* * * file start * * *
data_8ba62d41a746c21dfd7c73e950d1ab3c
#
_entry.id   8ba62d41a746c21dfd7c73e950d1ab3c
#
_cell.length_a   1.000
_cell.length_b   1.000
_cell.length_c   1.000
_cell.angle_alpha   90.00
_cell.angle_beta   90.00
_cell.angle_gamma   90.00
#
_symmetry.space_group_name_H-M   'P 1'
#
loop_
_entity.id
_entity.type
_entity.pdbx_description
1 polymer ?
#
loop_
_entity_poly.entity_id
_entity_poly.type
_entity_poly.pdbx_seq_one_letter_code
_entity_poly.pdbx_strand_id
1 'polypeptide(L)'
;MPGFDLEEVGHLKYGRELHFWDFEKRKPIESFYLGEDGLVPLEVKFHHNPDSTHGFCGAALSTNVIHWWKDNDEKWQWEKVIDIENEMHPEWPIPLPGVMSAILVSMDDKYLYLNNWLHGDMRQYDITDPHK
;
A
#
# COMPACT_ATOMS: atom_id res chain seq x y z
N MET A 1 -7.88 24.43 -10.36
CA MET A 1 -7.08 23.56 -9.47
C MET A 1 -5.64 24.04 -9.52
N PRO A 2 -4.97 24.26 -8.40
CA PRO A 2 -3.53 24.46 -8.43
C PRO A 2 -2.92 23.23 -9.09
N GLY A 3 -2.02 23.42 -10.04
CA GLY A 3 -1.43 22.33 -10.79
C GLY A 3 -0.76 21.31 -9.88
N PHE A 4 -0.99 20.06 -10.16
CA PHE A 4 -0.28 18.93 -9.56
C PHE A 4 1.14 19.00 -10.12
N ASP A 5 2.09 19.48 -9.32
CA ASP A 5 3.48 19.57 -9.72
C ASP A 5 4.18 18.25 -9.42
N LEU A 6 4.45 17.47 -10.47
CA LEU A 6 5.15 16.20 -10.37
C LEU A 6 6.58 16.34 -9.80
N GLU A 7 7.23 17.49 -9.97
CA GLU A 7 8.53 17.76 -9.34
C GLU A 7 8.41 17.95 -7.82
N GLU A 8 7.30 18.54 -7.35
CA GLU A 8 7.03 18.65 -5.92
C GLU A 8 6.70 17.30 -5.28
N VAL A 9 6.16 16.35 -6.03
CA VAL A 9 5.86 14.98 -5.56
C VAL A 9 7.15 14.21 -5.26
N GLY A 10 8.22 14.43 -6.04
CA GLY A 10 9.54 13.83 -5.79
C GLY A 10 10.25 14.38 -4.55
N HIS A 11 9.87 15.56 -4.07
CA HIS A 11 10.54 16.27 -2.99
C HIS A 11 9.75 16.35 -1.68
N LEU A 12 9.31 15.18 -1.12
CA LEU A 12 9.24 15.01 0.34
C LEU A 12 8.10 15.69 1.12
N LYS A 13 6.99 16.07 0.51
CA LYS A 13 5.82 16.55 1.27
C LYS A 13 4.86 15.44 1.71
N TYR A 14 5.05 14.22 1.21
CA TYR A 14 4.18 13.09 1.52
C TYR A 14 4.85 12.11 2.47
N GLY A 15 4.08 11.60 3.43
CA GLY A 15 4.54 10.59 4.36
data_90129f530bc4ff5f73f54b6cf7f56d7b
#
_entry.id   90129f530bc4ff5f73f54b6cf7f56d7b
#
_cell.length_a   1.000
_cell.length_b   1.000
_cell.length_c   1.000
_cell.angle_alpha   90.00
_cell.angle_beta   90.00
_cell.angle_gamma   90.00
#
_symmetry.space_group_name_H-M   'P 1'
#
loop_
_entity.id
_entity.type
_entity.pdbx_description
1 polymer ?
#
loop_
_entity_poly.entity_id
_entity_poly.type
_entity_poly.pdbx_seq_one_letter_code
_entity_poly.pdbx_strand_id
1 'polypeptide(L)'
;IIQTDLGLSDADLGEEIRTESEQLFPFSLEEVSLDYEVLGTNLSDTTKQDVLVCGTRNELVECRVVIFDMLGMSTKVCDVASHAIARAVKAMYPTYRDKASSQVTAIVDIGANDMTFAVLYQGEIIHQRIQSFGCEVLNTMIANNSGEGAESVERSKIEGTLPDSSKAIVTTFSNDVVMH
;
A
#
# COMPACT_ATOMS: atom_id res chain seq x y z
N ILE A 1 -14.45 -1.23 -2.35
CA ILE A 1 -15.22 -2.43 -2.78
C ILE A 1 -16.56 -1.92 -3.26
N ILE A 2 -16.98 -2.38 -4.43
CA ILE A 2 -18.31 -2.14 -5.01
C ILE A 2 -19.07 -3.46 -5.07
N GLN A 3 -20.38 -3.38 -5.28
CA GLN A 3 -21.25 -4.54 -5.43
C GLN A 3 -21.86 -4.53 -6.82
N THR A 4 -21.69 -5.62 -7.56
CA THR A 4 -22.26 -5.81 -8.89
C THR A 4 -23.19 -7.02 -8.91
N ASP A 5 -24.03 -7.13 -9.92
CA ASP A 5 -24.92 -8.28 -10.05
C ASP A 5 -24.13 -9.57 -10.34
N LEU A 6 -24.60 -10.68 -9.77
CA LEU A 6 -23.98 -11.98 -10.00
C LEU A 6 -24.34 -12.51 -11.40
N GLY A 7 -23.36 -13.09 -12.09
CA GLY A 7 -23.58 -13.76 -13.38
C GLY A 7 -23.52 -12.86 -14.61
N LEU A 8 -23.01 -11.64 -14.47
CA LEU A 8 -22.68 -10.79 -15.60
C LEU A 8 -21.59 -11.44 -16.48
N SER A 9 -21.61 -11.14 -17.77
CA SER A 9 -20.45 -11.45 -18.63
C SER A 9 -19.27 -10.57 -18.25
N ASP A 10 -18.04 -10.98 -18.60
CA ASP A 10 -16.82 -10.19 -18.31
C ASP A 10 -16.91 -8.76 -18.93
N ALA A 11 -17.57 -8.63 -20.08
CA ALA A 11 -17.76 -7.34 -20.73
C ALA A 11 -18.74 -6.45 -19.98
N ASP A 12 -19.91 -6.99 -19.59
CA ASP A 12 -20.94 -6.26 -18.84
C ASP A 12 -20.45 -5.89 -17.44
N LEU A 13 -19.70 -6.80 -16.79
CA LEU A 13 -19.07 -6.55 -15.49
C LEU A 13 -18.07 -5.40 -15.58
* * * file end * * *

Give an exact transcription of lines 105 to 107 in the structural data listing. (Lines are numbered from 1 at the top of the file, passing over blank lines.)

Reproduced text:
N ILE A 1 -14.45 -1.23 -2.35
CA ILE A 1 -15.22 -2.43 -2.78
C ILE A 1 -16.56 -1.92 -3.26